Under Illinois law, tortious interference with contractual relations and tortious interference with prospective business relations have similar elements. A contractual relations claim requires plaintiff to show: (1) the existence of a contract between plaintiff and a third party; (2) defendant's awareness of the contractual relationship; (3) defendant's intentional and unjustified inducement of a breach; (4) a subsequent breach; and (5) damages to plaintiff as a result. Intercontinental Parts, Inc. v. Caterpillar, Inc., 631 N.E.2d 1258, 1269 (Ill.App.Ct., 1994). A plaintiff bringing a prospective business relations claim must prove: (1) a reasonable expectancy of entering into a valid business relationship; (2) defendant's knowledge of that expectancy; (3) purposeful interference by the defendant that prevents the establishment of the business relationship; and (4) damages resulting to plaintiff from defendant's interference. Fidelity Nat. Title Ins. Co. of New York v. Westhaven Properties Partnership, 898 N.E.2d 1051, 1067 (Ill.App.Ct., 2007).
Sekulovski argues that he is entitled to summary judgment on both of these claims because M&M Chicago cannot establish that it had a contract, or any reasonable expectation of entering into one, with any of the sellers in the five deals at issue. Sekulovski also argues that M&M Chicago cannot show that it has suffered any damages as a result of not receiving commissions on those deals. Because it is possible a reasonable fact finder could find in favor of M&M Chicago on its tortious interference claims, Sekulovski's motion for summary judgment on these claims is denied.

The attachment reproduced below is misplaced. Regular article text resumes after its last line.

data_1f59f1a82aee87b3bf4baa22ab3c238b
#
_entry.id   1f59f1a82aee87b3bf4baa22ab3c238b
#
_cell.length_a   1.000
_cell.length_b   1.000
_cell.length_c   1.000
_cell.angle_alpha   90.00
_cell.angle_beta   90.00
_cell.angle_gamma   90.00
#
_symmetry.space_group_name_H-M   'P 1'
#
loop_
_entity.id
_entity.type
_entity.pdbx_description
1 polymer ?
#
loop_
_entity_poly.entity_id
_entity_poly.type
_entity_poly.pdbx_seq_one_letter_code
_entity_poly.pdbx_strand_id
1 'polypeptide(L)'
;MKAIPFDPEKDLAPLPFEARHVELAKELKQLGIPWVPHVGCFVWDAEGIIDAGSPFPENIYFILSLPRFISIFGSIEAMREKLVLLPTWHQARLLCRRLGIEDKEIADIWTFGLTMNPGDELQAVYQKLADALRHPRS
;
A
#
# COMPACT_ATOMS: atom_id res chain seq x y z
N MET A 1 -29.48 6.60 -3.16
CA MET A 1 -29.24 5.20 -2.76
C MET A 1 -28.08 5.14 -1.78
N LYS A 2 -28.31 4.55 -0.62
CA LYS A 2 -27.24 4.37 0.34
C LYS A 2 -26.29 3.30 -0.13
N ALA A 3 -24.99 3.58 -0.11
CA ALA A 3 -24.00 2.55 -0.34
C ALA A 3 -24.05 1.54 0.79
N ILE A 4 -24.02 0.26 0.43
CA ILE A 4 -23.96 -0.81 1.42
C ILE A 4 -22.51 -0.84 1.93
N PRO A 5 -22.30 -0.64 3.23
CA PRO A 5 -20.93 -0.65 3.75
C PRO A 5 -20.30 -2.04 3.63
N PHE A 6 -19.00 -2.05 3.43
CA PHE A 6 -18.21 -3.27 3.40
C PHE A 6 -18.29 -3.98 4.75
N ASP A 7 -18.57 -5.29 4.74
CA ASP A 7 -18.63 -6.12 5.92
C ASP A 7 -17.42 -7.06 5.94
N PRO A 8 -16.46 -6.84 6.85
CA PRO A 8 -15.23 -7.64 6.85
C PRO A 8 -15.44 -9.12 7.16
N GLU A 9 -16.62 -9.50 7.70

1. The Existence/Expectation of a Contractual Relationship
Sekulovski argues that M&M Chicago was not a party to any representation agreement for the Arby's, Bradley Place, Paxton Street, Honey Creek or Alameda deals, and has provided no evidence that it reasonably expected to be, so it cannot succeed on its tortious interference claims. M&M Chicago responds that, by operation of law, it was the agent on these five deals regardless of what is stated in the written representation agreements, which Sekulovski prepared, because M&M Chicago was Sekulovski's sponsoring broker when his work on these deals commenced. As a result, according to M&M Chicago, these deals were M&M's property pursuant to Illinois law and upon Sekulovski's termination M&M Chicago would have reassigned these deals to one of its other agents.